It was recovered form the river, and found to measure 5′ 8 inches. by 1′ 9 inches. by 11 inches., and to carry the inscription “Hic Iacet   Caratini fili  Capiteiani”  (sic) which translates as “Here lies Carantus,
son of Capitanus (or Capitaneus)
The stone was dated at the time, or very shortly afterwards as late 5th or early 6th century, by Sir George MacDonald, K.C.B.
The Stone was presented to Buccleuch Estates, who in turn presented it to the National Museum.”

Who quite frankly have never made enough of it.
So…… There is no doubt at all where stone was found.
In the bed of the river Liddel, where the Ralton Burn runs in.
But where did it originally stand? In all probability not too far away. Possibly a little upstream?
Maybe….maybe not.
Unfortunately, a road alignment a few years back somewhat devastated the land just upstream, and as far as I know, no investigation of that land was made at that time. (I could of course be wrong).
But here are a couple of interesting photo’s.

  Now this, without a shadow of a doubt, is where the “Liddesdale Stone” was actually found, just to the left of the “F” in “Found.”
And that, shows the “modern” location on the Government’s Canmore website!
 Both the location, and  the map reference have been changed.  The description however, remains the same.
 I can’t account for that. But I’ll ask around, and update as necessary.
  Do you know, the more I think about it…… A lot of the pieces of the “Arthurian” story exist…… It’s just that no-one really wants to put them into place.
  There was no “Arthur” because there are no “Arthurian artifacts,” and there are no “Arthurian artifacts” because there was no “Arthur.”
  Reputations are at stake, and so, no serious academic likes to even mention “The Arthurian Era.”
   Funny isn’t it…… I mean it’s all a bit like the 9th Legion. (See my earlier posting on that!)
   But down there, where the Ralton Burn, joins the Liddel, wouldn’t it be nice to see a little bronze plaque, and perhaps Tourist Marker.
  Because this is a Christian country….. and “The Liddesdale Stone” is quite likely one of our earliest Christian tombstones.
  And it is of immense importance.
And finally, and on a somewhat lighter note…..
Whilst I was searching around for interesting info. I decided to have a look at a circular grove of Alder trees just alongside the A7 north of Langholm.

 

Funny things these circular groves.
They are supposed to be incredibly old…. grow out over from the remains of one original tree, and the process just keeps on going.
But Alders are weird anyway. Scandinavian legend associates them with the Alder Maidens. Elf like creatures who dance at night, and lure young men away never to be seen again!
From the front they are beautiful, but their backs are hollow!
So beware!

Nils Blommer 1850. Alder Tree Girls.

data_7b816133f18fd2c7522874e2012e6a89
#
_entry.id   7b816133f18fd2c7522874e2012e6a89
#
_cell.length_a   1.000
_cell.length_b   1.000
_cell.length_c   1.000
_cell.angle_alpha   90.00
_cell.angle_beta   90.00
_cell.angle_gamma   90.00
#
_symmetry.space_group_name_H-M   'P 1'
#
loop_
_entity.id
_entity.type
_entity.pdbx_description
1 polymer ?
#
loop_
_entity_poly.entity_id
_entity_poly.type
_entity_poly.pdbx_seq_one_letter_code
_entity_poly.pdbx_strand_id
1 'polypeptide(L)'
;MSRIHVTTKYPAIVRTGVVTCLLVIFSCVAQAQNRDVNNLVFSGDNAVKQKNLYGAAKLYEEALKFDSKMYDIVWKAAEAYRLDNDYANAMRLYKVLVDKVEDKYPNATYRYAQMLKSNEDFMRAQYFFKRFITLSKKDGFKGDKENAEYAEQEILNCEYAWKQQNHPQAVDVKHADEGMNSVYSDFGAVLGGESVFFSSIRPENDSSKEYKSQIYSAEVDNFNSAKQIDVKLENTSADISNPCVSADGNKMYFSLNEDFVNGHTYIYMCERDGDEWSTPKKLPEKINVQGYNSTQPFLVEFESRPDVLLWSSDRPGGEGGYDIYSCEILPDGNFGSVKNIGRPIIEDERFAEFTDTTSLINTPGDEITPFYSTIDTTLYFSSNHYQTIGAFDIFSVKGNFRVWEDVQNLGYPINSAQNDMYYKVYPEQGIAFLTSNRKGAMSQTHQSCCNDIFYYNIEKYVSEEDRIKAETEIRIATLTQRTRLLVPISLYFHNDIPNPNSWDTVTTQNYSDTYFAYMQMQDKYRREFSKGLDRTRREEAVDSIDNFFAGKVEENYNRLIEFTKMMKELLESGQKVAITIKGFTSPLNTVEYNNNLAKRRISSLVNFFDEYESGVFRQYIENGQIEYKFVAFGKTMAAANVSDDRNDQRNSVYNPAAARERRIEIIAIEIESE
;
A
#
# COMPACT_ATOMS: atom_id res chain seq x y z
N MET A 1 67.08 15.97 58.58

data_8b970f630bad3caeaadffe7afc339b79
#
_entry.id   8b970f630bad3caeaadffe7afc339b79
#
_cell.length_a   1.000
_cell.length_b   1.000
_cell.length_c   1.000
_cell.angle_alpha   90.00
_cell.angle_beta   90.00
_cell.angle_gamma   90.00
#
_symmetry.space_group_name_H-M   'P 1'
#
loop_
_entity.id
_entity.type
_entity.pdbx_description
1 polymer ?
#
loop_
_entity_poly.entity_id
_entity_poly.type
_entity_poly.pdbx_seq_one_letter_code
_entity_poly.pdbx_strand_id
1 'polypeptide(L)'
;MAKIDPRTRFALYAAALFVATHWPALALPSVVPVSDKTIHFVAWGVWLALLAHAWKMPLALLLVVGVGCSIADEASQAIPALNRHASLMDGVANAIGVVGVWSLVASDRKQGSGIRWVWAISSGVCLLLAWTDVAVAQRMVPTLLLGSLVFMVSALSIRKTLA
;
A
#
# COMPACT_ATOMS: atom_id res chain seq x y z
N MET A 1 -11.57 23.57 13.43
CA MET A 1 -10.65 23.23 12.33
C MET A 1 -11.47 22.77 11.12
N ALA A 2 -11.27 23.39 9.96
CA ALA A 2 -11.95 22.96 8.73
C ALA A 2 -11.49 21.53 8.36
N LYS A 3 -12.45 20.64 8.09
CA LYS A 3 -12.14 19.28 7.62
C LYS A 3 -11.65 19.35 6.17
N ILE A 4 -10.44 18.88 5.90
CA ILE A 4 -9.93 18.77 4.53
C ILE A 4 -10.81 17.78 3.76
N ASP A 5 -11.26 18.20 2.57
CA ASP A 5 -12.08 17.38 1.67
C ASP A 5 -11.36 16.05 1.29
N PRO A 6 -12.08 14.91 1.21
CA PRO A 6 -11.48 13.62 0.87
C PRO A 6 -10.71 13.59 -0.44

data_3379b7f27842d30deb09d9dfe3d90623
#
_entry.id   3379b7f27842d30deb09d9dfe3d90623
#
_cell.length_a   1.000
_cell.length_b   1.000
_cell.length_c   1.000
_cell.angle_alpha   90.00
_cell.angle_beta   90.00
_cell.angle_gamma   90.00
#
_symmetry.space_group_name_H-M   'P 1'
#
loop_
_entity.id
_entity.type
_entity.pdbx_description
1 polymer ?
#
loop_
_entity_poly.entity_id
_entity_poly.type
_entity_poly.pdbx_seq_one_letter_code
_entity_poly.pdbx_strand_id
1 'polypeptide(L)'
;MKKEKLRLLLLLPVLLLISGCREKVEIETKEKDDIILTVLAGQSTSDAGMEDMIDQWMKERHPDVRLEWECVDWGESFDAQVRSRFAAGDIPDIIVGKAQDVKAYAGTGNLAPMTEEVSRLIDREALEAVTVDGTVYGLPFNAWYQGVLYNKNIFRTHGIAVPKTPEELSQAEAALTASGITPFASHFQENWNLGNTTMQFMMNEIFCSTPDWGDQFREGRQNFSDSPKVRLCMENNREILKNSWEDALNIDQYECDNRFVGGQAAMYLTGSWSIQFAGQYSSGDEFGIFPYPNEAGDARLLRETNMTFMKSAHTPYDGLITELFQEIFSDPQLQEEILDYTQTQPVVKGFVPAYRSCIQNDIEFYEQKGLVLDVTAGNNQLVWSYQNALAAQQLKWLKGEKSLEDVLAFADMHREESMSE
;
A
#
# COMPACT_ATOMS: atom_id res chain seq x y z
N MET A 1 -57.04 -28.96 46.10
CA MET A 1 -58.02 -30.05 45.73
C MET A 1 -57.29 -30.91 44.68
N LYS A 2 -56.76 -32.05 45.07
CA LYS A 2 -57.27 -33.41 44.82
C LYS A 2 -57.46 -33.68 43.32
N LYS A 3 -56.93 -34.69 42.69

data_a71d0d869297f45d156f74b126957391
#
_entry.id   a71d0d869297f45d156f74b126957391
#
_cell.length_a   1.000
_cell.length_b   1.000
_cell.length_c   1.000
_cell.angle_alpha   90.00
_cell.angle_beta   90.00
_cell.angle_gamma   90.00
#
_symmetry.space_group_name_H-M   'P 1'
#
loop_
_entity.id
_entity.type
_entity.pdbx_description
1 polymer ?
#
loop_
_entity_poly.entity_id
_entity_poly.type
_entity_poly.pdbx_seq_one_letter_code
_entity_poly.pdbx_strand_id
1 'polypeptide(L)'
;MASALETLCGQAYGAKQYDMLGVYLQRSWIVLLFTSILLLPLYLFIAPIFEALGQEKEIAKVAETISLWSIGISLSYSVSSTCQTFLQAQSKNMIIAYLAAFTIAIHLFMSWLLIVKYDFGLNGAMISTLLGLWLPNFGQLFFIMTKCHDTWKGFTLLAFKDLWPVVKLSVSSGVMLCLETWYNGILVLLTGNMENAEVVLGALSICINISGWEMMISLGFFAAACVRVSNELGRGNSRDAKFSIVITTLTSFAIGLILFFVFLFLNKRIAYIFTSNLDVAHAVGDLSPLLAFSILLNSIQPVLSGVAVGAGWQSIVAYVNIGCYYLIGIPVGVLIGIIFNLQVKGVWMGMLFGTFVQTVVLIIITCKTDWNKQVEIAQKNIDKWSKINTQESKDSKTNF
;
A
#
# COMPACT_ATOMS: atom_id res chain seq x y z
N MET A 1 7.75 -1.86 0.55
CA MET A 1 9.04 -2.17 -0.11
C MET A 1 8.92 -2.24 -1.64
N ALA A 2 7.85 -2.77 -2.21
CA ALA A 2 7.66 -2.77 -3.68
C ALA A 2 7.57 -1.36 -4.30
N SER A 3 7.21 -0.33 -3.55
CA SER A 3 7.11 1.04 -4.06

These are they dancing!………. In a circle!

I think that with the Alder maidens we are touching on a very ancient tradition indeed. Remember Nimue imprisoned Merlin within a tree.

 This is Sir Edward Coley Burne-Jones. ” The Beguiling of Merlin” 1872-77.

It illustrates Nimue reading from a book of spells, in order to lock poor old Merlin within, this time, a hawthorn tree.

In Shakespeare’s “The Tempest.” Ariel is imprisoned within a pine tree by the witch Sycorax.
Can’t find a decent illustration of that one. There are one or two about, but they’ve turned Ariel into one of those little “fairys” with butterfly wings!

However….. The subject of trees, sinister maidens, and the locking of persons within trees, is worth more research.

But look again at that photo of the Alder Grove. Because once again there are some interesting and unrecorded enclosures. And that photo was taken in May, you can tell by the hawthorn blossom, and in the morning. (angle of the shadows)
The time of year and light angle are important, because in differing light angles, different features of the landscape become visible. And Google maps get updated every few years. So if you see it today, you may well not be able to see it next year.
But give it a go….. because it is well worth it.
Oh, by the way…… You arms and armour enthusiasts may be interested to know that folklore and arms and armour do have a connection.

Much of what we know is due to good old Gustavus Adolphus of Sweden!
…… Who was more than just a soldier, he was also a folklorist,  and instructed his priests to record all of the records of the old beliefs. Something which was certainly not done in Scotland!

Published by Clan Carruthers Society - USA

We are all passionate about where we came from and where we're going. We set this website/blog up so we can all share our family stories along with the history for future generations.